When places where people once lived are deserted,
they become overgrown.
Eventually they are buried.
What is underneath the soil
can affect how the crops above them grow.
Ditches dug into the ground fill up with soil over time.
Crops grow well in these place.
They grow higher and look greener.
These create ‘positive’ cropmarks.
Where there are walls, floors or foundations underneath,
there is a thinner layer of soil.
Crops don’t grow as well on top of this rubble.
This creates ‘negative’ cropmarks.
Positive and negative cropmarks can be seen best from the air.
Please note this is not a photo of Rathdown
and is only here to show ‘cropmarks’ in the landscape.
Click on this LINK to read more about cropmarks.
Photographs of cropmarks taken from the air, in 1970
show that there was early settlement at Rathdown, to the North of Greystones.
You can read more about those photographs HERE
UPDATED to add: During the drought of Summer 2018
something very exciting happened.
The drought caused some cropmarks
which hadn’t been seen before
to become noticeable.
This happened near Newgrange in County Meath.
You can read about this HERE
The same thing is happening in the United Kingdom.
Look HERE to see what is happening in Wales
and HERE for more information and a good explanation
of how cropmarks are made.
There is evidence of people living at Rathdown during the Neolithic or New Stone Age (2,500 BC). In March 1991 part of the cliff at North Beach, Greystones adjacent to Rathdown collapsed into the sea. A newspaper report of the time explains that Grove Residents Association salvaged the find.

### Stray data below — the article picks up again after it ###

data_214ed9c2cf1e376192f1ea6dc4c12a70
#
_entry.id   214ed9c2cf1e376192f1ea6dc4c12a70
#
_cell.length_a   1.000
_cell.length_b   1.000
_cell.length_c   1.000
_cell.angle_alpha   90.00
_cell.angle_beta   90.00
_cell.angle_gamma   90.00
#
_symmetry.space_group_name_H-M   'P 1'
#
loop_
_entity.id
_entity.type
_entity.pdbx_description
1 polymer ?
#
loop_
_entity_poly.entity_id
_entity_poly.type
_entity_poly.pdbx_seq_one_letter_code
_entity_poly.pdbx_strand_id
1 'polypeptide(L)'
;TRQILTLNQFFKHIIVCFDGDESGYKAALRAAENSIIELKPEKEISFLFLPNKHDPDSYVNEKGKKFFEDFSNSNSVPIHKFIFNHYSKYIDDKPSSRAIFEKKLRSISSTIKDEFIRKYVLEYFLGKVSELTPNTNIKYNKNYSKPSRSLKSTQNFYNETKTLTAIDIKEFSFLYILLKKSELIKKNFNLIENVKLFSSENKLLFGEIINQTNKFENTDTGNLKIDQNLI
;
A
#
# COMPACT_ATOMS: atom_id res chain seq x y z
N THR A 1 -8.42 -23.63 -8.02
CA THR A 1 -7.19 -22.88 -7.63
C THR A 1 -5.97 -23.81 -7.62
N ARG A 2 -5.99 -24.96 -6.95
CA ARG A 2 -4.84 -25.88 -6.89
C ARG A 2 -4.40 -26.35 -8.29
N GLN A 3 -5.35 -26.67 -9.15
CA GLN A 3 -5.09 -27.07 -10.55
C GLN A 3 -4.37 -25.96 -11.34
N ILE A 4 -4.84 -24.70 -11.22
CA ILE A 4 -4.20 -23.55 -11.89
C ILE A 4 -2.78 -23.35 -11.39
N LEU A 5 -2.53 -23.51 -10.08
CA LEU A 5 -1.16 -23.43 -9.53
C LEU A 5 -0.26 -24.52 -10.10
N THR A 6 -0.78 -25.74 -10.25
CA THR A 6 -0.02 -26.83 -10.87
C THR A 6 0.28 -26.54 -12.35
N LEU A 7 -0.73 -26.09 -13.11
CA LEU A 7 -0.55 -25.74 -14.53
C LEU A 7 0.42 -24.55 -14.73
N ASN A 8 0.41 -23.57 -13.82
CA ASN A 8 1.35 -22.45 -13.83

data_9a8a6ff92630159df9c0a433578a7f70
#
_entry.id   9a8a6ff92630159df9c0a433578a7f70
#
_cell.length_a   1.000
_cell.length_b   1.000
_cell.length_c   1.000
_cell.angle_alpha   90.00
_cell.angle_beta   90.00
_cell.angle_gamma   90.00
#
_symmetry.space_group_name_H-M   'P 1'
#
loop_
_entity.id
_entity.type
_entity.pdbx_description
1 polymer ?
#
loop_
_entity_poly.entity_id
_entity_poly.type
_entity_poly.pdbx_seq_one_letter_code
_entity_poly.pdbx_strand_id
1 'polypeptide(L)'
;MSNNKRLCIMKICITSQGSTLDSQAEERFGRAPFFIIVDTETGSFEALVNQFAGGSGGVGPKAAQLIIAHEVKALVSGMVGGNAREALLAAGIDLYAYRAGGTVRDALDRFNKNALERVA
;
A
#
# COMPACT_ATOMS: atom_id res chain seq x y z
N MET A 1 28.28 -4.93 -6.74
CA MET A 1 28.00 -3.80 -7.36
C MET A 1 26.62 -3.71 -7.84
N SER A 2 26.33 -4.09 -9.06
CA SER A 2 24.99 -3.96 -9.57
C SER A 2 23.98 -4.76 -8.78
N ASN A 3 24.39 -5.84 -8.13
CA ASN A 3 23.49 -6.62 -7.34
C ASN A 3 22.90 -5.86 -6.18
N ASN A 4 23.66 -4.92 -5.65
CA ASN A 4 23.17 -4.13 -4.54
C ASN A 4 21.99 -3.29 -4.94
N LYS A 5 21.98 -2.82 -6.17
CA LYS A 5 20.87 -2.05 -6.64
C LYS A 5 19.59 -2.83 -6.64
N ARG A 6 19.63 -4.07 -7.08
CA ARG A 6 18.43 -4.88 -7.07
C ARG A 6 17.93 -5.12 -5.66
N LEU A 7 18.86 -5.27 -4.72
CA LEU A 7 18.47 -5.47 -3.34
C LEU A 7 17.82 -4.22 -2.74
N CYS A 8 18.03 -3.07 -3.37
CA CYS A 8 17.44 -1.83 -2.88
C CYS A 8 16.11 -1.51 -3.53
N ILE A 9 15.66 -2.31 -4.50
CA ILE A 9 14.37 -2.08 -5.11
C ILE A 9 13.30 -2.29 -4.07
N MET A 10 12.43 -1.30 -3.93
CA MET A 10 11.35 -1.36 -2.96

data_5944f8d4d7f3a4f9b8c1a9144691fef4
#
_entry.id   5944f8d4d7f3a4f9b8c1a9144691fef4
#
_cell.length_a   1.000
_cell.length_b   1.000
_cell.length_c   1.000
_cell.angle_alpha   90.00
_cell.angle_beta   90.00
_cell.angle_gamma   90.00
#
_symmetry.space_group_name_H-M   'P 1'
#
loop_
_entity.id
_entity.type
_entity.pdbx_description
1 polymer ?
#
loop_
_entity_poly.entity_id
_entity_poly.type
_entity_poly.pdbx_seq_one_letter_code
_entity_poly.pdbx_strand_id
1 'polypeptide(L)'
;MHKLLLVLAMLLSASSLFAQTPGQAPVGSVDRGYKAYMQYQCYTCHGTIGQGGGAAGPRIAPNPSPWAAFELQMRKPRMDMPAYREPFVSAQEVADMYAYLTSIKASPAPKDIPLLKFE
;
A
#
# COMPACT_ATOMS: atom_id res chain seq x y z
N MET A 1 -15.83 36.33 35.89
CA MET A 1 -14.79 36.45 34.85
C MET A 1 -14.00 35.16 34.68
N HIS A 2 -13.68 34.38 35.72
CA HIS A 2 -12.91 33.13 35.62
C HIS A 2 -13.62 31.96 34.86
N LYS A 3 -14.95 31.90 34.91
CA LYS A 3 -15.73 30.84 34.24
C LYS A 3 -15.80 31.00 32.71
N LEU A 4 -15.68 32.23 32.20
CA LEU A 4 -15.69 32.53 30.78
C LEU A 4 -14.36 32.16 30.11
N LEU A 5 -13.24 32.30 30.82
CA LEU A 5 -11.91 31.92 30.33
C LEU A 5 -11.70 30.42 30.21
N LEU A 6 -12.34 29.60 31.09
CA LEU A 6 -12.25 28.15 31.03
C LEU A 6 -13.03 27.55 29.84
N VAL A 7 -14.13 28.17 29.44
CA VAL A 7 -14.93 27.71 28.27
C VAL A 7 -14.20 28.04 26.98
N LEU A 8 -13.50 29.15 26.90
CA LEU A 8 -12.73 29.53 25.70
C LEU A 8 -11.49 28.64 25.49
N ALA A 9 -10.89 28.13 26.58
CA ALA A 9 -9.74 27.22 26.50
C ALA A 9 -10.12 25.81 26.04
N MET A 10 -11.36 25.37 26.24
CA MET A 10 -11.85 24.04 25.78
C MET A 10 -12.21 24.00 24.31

‘The items which they recovered over the Easter holidays include a number of fine Neolithic flints, several shards of medieval pottery, some animal bones and teeth, medieval nails and a piece of buckle’ (1)
The haul provided evidence that there was habitation at Rathdown from prehistoric to medieval times.
‘In March 1991, after a period of prolonged rainfall a large section of cliff collapsed just north of the Gap Bridge revealing a midden site.’(2)
The students are very taken with the word ‘midden’ (an old Norse word) and are initially disappointed to hear that a midden is the equivalent of a rubbish dump. But their interest is renewed when they learn of discoveries archaeologists make, about the type of food our ancestors ate by examining these dumping grounds.
Mollusks formed a significant addition to the diet of those living along the coast in prehistoric times. The children speculate from what they see on Greystones sea shore today that the shells found in the midden could have included oysters, cockles, mussels, limpets, whelks, periwinkles, crab claws and fish bones. The chemical composition of the shells slow down the rate of decay within the midden which in turn preserve other materials in the heap.
1. George Jacob ‘Historic find as section of cliff collapses,’ Bray People, April 1991
2. Patrick Neary ‘A Saddle Quern or Grinding Stone from Rathdown Lower, Co.Wicklow https://trowelucd.files.wordpress.com/1992/10/trowel_iii.pdf
When a group of people, an army perhaps surround
and attack a place; a town, a city, a fortified place
so that the people there cannot get help or food,
this is called a siege.
A siege can last for days, weeks, months or years.
The aim of a siege is to weaken the people that are inside
so that the people who are outside can beat them
and win the battle.
The people inside, try to stay strong and wait for rescue.
Kimberley Road in Greystones is named after a famous siege;
the Siege of Kimberley.
You can read more about this HERE